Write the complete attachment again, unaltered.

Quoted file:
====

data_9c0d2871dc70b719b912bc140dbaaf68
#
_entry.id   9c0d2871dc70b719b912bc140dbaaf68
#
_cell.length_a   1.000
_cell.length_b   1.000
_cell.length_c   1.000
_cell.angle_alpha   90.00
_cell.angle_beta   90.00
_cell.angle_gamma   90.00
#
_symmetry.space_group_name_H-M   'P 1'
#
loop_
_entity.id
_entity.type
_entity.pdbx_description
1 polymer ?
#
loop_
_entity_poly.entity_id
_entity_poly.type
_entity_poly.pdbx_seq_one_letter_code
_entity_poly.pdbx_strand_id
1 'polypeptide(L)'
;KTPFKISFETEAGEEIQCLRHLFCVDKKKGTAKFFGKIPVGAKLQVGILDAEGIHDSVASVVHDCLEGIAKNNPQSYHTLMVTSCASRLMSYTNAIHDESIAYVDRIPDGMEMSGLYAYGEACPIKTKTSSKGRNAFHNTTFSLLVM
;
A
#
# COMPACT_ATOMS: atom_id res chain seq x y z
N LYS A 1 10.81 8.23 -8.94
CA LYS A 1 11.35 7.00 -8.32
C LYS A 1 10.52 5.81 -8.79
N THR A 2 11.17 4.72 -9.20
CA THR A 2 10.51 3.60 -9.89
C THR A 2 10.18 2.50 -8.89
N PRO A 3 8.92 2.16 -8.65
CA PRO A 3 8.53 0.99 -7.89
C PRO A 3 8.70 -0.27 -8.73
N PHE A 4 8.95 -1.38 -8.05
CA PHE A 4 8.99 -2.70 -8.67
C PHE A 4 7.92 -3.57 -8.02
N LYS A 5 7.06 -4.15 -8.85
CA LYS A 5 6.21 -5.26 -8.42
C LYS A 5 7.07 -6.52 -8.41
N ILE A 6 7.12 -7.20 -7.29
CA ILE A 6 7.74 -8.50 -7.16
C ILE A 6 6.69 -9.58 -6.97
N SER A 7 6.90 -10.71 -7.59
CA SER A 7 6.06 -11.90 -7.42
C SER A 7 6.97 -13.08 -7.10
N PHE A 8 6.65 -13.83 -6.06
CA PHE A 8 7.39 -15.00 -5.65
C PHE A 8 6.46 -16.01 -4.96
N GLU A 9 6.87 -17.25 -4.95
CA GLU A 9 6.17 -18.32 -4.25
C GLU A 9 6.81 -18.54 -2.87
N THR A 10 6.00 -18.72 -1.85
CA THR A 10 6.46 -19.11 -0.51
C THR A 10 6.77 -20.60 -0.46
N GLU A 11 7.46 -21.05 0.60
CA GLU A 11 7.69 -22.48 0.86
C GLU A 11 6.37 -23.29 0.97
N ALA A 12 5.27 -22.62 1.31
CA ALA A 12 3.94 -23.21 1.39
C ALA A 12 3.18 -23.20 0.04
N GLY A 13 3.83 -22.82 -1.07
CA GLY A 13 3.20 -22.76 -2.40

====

data_9c0d2871dc70b719b912bc140dbaaf68
#
_entry.id   9c0d2871dc70b719b912bc140dbaaf68
#
_cell.length_a   1.000
_cell.length_b   1.000
_cell.length_c   1.000
_cell.angle_alpha   90.00
_cell.angle_beta   90.00
_cell.angle_gamma   90.00
#
_symmetry.space_group_name_H-M   'P 1'
#
loop_
_entity.id
_entity.type
_entity.pdbx_description
1 polymer ?
#
loop_
_entity_poly.entity_id
_entity_poly.type
_entity_poly.pdbx_seq_one_letter_code
_entity_poly.pdbx_strand_id
1 'polypeptide(L)'
;KTPFKISFETEAGEEIQCLRHLFCVDKKKGTAKFFGKIPVGAKLQVGILDAEGIHDSVASVVHDCLEGIAKNNPQSYHTLMVTSCASRLMSYTNAIHDESIAYVDRIPDGMEMSGLYAYGEACPIKTKTSSKGRNAFHNTTFSLLVM
;
A
#
# COMPACT_ATOMS: atom_id res chain seq x y z
N LYS A 1 10.81 8.23 -8.94
CA LYS A 1 11.35 7.00 -8.32
C LYS A 1 10.52 5.81 -8.79
N THR A 2 11.17 4.72 -9.20
CA THR A 2 10.51 3.60 -9.89
C THR A 2 10.18 2.50 -8.89
N PRO A 3 8.92 2.16 -8.65
CA PRO A 3 8.53 0.99 -7.89
C PRO A 3 8.70 -0.27 -8.73
N PHE A 4 8.95 -1.38 -8.05
CA PHE A 4 8.99 -2.70 -8.67
C PHE A 4 7.92 -3.57 -8.02
N LYS A 5 7.06 -4.15 -8.85
CA LYS A 5 6.21 -5.26 -8.42
C LYS A 5 7.07 -6.52 -8.41
N ILE A 6 7.12 -7.20 -7.29
CA ILE A 6 7.74 -8.50 -7.16
C ILE A 6 6.69 -9.58 -6.97
N SER A 7 6.90 -10.71 -7.59
CA SER A 7 6.06 -11.90 -7.42
C SER A 7 6.97 -13.08 -7.10
N PHE A 8 6.65 -13.83 -6.06
CA PHE A 8 7.39 -15.00 -5.65
C PHE A 8 6.46 -16.01 -4.96
N GLU A 9 6.87 -17.25 -4.95
CA GLU A 9 6.17 -18.32 -4.25
C GLU A 9 6.81 -18.54 -2.87
N THR A 10 6.00 -18.72 -1.85
CA THR A 10 6.46 -19.11 -0.51
C THR A 10 6.77 -20.60 -0.46
N GLU A 11 7.46 -21.05 0.60
CA GLU A 11 7.69 -22.48 0.86
C GLU A 11 6.37 -23.29 0.97
N ALA A 12 5.27 -22.62 1.31
CA ALA A 12 3.94 -23.21 1.39
C ALA A 12 3.18 -23.20 0.04
N GLY A 13 3.83 -22.82 -1.07
CA GLY A 13 3.20 -22.76 -2.40